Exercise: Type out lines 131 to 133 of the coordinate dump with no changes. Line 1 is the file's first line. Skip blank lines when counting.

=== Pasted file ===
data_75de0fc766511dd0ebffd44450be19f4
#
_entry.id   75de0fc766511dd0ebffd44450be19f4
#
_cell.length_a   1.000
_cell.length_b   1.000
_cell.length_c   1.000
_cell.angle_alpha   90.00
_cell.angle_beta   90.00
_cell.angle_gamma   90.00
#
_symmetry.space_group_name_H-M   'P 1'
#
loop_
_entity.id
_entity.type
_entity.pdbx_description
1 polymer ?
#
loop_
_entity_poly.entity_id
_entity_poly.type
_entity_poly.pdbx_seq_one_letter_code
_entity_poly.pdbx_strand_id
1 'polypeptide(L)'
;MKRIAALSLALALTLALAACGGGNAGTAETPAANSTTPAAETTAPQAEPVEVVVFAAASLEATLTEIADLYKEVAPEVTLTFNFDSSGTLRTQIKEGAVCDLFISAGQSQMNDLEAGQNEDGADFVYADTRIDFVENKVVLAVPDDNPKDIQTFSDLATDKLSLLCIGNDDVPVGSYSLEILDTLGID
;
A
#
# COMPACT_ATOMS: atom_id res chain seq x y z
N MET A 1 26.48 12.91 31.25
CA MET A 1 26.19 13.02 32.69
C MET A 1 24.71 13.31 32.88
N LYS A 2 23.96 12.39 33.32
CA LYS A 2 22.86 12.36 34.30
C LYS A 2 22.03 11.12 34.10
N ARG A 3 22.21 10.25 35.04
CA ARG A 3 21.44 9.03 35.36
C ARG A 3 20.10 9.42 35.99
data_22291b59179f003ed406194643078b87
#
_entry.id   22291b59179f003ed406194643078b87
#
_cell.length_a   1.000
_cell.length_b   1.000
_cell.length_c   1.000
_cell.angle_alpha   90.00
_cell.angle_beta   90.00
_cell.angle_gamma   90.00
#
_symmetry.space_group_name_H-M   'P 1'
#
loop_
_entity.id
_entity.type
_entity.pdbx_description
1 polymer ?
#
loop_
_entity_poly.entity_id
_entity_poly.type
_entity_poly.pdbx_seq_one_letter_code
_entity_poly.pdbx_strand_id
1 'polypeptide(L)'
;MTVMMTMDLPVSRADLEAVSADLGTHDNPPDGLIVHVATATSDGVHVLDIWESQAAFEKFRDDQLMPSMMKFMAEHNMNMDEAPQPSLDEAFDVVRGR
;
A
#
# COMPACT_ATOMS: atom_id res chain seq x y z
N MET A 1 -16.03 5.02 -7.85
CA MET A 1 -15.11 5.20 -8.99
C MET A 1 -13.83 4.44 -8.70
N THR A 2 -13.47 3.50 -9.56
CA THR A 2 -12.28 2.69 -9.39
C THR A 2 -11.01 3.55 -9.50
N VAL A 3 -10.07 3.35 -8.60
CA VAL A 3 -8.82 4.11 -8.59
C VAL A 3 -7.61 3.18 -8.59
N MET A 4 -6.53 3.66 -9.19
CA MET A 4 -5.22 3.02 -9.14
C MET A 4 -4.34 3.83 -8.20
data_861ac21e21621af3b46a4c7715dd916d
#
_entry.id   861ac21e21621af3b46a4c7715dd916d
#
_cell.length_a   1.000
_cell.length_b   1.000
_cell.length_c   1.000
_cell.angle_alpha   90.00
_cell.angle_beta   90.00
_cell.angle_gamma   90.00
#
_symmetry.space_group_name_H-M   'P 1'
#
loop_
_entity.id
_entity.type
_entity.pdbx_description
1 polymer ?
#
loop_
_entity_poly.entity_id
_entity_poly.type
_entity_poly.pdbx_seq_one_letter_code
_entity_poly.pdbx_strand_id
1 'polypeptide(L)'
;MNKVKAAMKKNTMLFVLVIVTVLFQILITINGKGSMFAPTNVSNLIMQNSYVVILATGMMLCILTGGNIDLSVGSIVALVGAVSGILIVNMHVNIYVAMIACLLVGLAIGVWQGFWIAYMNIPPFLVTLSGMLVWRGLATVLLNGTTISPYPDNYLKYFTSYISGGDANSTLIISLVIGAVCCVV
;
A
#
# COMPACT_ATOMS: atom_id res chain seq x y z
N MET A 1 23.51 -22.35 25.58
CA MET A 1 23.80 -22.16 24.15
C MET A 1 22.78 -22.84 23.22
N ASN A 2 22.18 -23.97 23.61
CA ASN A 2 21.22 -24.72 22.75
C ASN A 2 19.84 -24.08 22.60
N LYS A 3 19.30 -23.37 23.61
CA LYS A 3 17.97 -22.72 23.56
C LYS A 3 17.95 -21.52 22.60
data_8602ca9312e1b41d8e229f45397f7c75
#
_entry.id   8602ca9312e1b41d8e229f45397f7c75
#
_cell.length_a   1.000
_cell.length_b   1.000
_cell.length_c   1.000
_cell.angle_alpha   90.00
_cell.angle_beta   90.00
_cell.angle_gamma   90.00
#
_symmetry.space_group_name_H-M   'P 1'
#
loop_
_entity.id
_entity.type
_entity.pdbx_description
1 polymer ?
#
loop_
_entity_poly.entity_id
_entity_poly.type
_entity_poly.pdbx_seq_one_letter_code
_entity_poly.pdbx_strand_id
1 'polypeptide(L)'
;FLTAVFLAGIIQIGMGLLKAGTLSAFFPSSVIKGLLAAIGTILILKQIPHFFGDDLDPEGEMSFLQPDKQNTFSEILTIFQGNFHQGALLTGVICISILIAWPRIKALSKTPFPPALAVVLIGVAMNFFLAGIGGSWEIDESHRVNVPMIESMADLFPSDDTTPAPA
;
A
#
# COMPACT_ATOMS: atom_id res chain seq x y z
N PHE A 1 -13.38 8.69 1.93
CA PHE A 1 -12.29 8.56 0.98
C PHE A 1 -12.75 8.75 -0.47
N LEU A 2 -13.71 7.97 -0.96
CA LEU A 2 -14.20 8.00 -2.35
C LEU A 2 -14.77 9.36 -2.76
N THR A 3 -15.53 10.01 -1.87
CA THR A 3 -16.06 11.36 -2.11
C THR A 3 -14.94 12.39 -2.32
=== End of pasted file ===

#
_symmetry.space_group_name_H-M   'P 1'
#